Child Witness Testimony in Georgia Sex Crime Cases
If you were charged with a sex crime in Georgia, you are probably scared and overwhelmed. Even though you are supposed to be innocent until proven guilty, it does not always seem that way. There are many defenses at your disposal, and our Georgia Sex Crime Lawyers are here to help. If you or a loved one has been charged with a sex crime, contact our office immediately.
Child Witness Testimony
Under O.C.G.A. § 17-8-55, “child” is defined to mean an individual under the age of 17. Previously, “child” was limited to those 10 and under. On July 1, 2019, a new law was enacted that allowed children to give their testimony outside of the presence of the defendant in many criminal cases in Georgia. House Bill 804 amended O.C.G.A. § 17-8-55 to enable a child to testify at trial via closed-circuit television in certain cases. This law specifically applies in cases where a child is a witness or an alleged victim of one of the following offenses: murder, simple assault, simple battery, battery, kidnapping, cruelty to children, stalking, violating family violence order, armed robbery, and participation in criminal gang activity.
This also applies in certain sex crime cases including:
- Statutory rape
- Child molestation
- Enticing a child for indecent purposes
- Sexual assault
- Sexual battery
- Aggravated sexual battery
In practice, the prosecuting attorney will file a motion with the court requesting a hearing to determine whether the child should be permitted to testify outside of the physical presence of the accused. These motions must be made at least 10 days before trial. When considering the motion, the court will look at whether testifying in the presence of the accused is likely to cause the child serious psychological or emotional distress or trauma, which impairs the child's ability to communicate. They will consider whether a preponderance of the evidence supports this. O.C.G.A. § 17-8-55(d)
In determining whether a preponderance of the evidence has been shown, the court may consider:
(1) The manner of the commission of the offense being particularly heinous or characterized by aggravating circumstances;
(2) The child's age or susceptibility to psychological or emotional distress or trauma on account of a physical or mental condition which existed before the alleged commission of the offense;
(3) At the time of the alleged offense, the accused was:
(A) The parent, guardian, legal custodian, or other person responsible for the custody or care of the child at the relevant time; or
(B) A person who maintains or maintained an ongoing personal relationship with such child's parent, guardian, legal custodian, or other person responsible for the custody or care of the child at the relevant time and the relationship involved the person living in or frequent and repeated presence in the same household or premises as the child;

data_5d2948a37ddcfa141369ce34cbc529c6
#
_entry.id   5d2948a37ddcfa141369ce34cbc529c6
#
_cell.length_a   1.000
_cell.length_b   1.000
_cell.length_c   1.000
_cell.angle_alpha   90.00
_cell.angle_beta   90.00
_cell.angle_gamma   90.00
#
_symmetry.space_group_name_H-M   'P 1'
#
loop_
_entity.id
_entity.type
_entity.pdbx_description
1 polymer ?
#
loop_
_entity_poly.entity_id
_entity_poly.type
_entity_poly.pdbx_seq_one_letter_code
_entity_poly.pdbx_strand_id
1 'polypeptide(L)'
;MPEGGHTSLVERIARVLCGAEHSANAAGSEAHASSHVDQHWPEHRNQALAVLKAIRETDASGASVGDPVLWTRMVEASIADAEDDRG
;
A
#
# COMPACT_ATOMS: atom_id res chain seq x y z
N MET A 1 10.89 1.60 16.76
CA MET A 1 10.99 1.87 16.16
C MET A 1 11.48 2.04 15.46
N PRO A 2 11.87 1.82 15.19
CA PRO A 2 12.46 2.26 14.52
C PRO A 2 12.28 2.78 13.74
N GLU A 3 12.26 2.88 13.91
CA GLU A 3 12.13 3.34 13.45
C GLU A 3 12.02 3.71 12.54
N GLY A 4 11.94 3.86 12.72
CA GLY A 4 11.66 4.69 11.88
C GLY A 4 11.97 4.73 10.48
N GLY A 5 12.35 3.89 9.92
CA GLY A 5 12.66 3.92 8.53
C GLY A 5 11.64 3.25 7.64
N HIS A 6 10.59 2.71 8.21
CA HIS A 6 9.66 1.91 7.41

(4) The alleged offense was part of an ongoing course of conduct committed by the accused against the child over an extended period of time;
(5) A deadly weapon or dangerous instrument was used during the commission of the alleged offense;
(6) The accused has inflicted serious physical injury upon the child;
(7) A threat, express or implied, of physical violence to the child or a third person if the child were to report the incident to any person or communicate information to or cooperate with a court, grand jury, prosecutor, police officer, or law enforcement office concerning the incident has been made by or on behalf of the accused;
(8) A threat, express or implied, of the incarceration of a parent, relative, or guardian of the child, the removal of the child from the family, or the dissolution of the family of the child if the child were to report the incident to any person or communicate information to or cooperate with a court, grand jury, prosecutor, police officer, or law enforcement office concerning the incident has been made by or on behalf of the accused;
(9) A witness other than the child has received a threat of physical violence directed at such witness or to a third person by or on behalf of the accused, and the child is aware of such threat;
(10) The accused, at the time of the inquiry:
(A) Is living in the same household with the child;
(B) Has ready access to the child; or
(C) Is providing substantial financial support for the child; or
(11) According to expert testimony, the child would be particularly susceptible to psychological or emotional distress or trauma if required to testify in open court in the physical presence of the accused.
If the court finds that psychological or emotional distress or trauma is likely if the child is required to testify in court, then they can issue an order requiring the child to testify outside the presence of the accused. The order must state the method by which the child shall testify; the names of those allowed to be in the child's presence during the testimony; any special conditions on the participation of such individuals and conditions necessary for cross-examination. Additionally, if the accused's counsel is not allowed to be present during the testimony, then the prosecuting attorney will not be allowed to be present either.
If you have a question about child testimony or a question about your criminal case in Georgia, contact us today. Our office has over 50 combined years of criminal defense experience. Our office is open 7 days a week, 24 hours a day to answer your questions. We understand that you may have a question outside of regular business hours and are here to help. Call now for a free case evaluation.